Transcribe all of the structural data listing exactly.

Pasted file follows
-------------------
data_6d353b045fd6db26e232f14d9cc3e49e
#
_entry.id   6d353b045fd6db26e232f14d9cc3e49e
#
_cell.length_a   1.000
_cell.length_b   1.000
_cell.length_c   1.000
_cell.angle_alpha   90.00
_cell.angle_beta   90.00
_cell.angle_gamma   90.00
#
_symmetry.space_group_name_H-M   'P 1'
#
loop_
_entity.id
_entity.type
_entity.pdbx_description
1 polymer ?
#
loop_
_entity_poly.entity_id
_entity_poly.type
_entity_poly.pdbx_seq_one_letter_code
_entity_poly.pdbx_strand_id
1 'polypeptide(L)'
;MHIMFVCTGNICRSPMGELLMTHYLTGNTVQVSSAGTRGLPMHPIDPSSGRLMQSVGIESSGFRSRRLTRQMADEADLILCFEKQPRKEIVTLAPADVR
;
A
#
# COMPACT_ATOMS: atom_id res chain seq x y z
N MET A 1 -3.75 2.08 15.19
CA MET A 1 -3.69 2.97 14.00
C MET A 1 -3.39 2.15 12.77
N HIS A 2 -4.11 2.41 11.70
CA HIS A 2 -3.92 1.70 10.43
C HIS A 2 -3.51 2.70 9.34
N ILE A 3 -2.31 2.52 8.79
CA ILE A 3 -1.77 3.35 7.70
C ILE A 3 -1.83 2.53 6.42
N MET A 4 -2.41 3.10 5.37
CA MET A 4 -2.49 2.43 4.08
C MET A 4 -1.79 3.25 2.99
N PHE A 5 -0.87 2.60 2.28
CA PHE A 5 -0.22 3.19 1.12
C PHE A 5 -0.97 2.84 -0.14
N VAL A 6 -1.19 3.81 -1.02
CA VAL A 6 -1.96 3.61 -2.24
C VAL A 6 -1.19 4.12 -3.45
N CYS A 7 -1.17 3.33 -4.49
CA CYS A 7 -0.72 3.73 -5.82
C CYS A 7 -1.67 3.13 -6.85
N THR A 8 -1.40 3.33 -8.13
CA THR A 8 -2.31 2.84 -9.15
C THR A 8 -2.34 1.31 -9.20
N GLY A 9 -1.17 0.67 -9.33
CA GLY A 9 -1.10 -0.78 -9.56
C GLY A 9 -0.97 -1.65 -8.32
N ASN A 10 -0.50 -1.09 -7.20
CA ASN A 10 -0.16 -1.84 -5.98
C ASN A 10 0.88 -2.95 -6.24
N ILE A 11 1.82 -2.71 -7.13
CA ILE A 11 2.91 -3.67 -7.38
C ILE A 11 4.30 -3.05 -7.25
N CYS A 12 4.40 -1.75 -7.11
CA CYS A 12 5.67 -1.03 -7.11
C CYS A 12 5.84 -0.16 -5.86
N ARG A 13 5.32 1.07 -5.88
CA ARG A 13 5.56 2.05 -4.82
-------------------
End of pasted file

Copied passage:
data_6d353b045fd6db26e232f14d9cc3e49e
#
_entry.id   6d353b045fd6db26e232f14d9cc3e49e
#
_cell.length_a   1.000
_cell.length_b   1.000
_cell.length_c   1.000
_cell.angle_alpha   90.00
_cell.angle_beta   90.00
_cell.angle_gamma   90.00
#
_symmetry.space_group_name_H-M   'P 1'
#
loop_
_entity.id
_entity.type
_entity.pdbx_description
1 polymer ?
#
loop_
_entity_poly.entity_id
_entity_poly.type
_entity_poly.pdbx_seq_one_letter_code
_entity_poly.pdbx_strand_id
1 'polypeptide(L)'
;MHIMFVCTGNICRSPMGELLMTHYLTGNTVQVSSAGTRGLPMHPIDPSSGRLMQSVGIESSGFRSRRLTRQMADEADLILCFEKQPRKEIVTLAPADVR
;
A
#
# COMPACT_ATOMS: atom_id res chain seq x y z
N MET A 1 -3.75 2.08 15.19
CA MET A 1 -3.69 2.97 14.00
C MET A 1 -3.39 2.15 12.77
N HIS A 2 -4.11 2.41 11.70
CA HIS A 2 -3.92 1.70 10.43
C HIS A 2 -3.51 2.70 9.34
N ILE A 3 -2.31 2.52 8.79
CA ILE A 3 -1.77 3.35 7.70
C ILE A 3 -1.83 2.53 6.42
N MET A 4 -2.41 3.10 5.37
CA MET A 4 -2.49 2.43 4.08
C MET A 4 -1.79 3.25 2.99
N PHE A 5 -0.87 2.60 2.28
CA PHE A 5 -0.22 3.19 1.12
C PHE A 5 -0.97 2.84 -0.14
N VAL A 6 -1.19 3.81 -1.02
CA VAL A 6 -1.96 3.61 -2.24
C VAL A 6 -1.19 4.12 -3.45
N CYS A 7 -1.17 3.33 -4.49
CA CYS A 7 -0.72 3.73 -5.82
C CYS A 7 -1.67 3.13 -6.85
N THR A 8 -1.40 3.33 -8.13
CA THR A 8 -2.31 2.84 -9.15
C THR A 8 -2.34 1.31 -9.20
N GLY A 9 -1.17 0.67 -9.33
CA GLY A 9 -1.10 -0.78 -9.56
C GLY A 9 -0.97 -1.65 -8.32
N ASN A 10 -0.50 -1.09 -7.20
CA ASN A 10 -0.16 -1.84 -5.98
C ASN A 10 0.88 -2.95 -6.24
N ILE A 11 1.82 -2.71 -7.13
CA ILE A 11 2.91 -3.67 -7.38
C ILE A 11 4.30 -3.05 -7.25
N CYS A 12 4.40 -1.75 -7.11
CA CYS A 12 5.67 -1.03 -7.11
C CYS A 12 5.84 -0.16 -5.86
N ARG A 13 5.32 1.07 -5.88
CA ARG A 13 5.56 2.05 -4.82